Describe what your favorite chair looks like – without ever using the word chair.
So the saying goes. If a picture is worth a thousand words, then you have no excuses for writing those thousand words during NaNoWriMo.
Before or during NaNoWriMo, look for pictures to represent your character, places, scenes, things, or events and add them to your research collection. When you run out of steam, turn to them for inspiration.
Look for what is in the picture to inspire you, but also look outside the frame. What is the person wearing? Why? What does that outfit do for them? Is it a uniform? Does it work with their recreational activity, or possibly work for their best-dressed work uniform in a corporate office?
Where are they? Do their clothes match the environment they are in? Why are they there?
If it is a place, go inside the picture to see what it beyond the bushes or trees, through the doors, around the edges in your mind so you see the whole picture.
Visual inspiration may come from a variety of forms. A picture in a magazine might trigger memories or concepts while having nothing directly to do with them. Add those to your collection to stimulate your imagination.
Also take advantage of Image Search on Google and other search engines. Type in a word or phrase and switch to the image view and scroll to find an image that catches your imagination. View the image alone and print it to add it to your collection if necessary.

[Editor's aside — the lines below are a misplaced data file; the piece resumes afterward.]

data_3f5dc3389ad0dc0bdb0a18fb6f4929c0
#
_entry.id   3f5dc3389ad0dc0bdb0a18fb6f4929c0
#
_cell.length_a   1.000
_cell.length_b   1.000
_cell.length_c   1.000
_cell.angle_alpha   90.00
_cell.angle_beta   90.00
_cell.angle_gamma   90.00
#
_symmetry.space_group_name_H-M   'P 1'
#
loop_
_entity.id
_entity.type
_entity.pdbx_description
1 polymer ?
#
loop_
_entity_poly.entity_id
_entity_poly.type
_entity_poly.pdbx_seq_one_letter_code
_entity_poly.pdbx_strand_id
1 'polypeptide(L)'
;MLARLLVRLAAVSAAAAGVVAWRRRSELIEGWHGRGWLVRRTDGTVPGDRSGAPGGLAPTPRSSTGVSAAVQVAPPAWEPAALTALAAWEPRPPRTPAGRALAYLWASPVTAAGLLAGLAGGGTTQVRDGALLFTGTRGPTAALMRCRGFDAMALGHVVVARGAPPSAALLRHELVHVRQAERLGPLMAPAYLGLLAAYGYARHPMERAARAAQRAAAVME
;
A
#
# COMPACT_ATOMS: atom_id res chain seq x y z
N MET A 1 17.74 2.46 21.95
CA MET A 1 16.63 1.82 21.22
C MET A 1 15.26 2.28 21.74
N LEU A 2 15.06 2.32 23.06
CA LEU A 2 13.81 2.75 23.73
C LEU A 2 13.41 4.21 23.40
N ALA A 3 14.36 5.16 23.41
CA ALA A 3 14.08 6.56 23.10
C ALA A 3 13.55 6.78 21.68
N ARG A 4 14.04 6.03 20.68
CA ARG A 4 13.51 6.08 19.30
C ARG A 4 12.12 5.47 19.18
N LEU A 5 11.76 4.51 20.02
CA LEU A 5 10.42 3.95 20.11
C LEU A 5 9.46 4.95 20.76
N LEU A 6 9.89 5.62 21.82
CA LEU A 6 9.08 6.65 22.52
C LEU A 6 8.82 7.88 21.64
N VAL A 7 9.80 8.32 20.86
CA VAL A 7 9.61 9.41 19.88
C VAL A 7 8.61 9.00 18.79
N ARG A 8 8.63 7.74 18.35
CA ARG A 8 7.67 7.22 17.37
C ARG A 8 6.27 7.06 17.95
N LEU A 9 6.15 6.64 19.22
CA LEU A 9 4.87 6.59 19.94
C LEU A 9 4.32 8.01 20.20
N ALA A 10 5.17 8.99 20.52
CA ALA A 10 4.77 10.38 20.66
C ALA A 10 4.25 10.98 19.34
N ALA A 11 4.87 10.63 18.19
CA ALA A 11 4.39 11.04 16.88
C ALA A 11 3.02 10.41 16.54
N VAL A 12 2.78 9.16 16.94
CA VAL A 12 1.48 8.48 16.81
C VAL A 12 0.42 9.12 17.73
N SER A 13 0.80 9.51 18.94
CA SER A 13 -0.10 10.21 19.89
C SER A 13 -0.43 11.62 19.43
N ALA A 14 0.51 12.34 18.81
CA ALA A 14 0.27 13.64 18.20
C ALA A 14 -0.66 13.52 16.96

As you work your way through NaNoWriMo and your novel, memoir, or whatever writing you choose during the November writing sprint, unleash your inner descriptive voice and make your sentences more interesting by adding more descriptors. Look for words or phrases that paint a picture.
The ball hit the window.
The black and white soccer ball Bob kicked with all his might hit the Peterson’s large front picture window with a dull thud.
Close your eyes and picture the scene. Pay attention to all your senses. Can you hear the sound Bob might make as he kicked the ball? Can you hear the thud of the window rebounding from the collision? Can you see Bob? Is he dripping with sweat or have glowing red cheeks from the exertion?
Let your imagination become a paint brush with strokes that put us in the middle of the action, feeling everything you do in the moment.
It went “Zip” when it moved
And “Bop” when it stopped
And “Whirrr” when it stood still
I never knew just what it was and I guess I never will.
The Tom Paxton song made famous by Peter, Paul, and Mary, as well as John Denver, describes a thing that defines description, a child’s toy that was amusing all the same.
When it comes to describing the physical shape of an object, we can’t get away with just the sound effects. We need the words.
The basic geometric shapes are:
Then we add variations on the above. These are geometric shapes based upon lines and planes, but what about solid figures or 3-dimensional shapes?
- rectangular prism
What shape is a carrot? Do you know? Is it a triangle? No, it’s an inverted cone. Is the sun a ball? Yes, it is a ball, more specifically, the sun is a sphere.
The words you use to describe a shape may be technical or playful, finding similes to represent their shapes, such as “he was as thin and lanky as a much-used toothbrush.”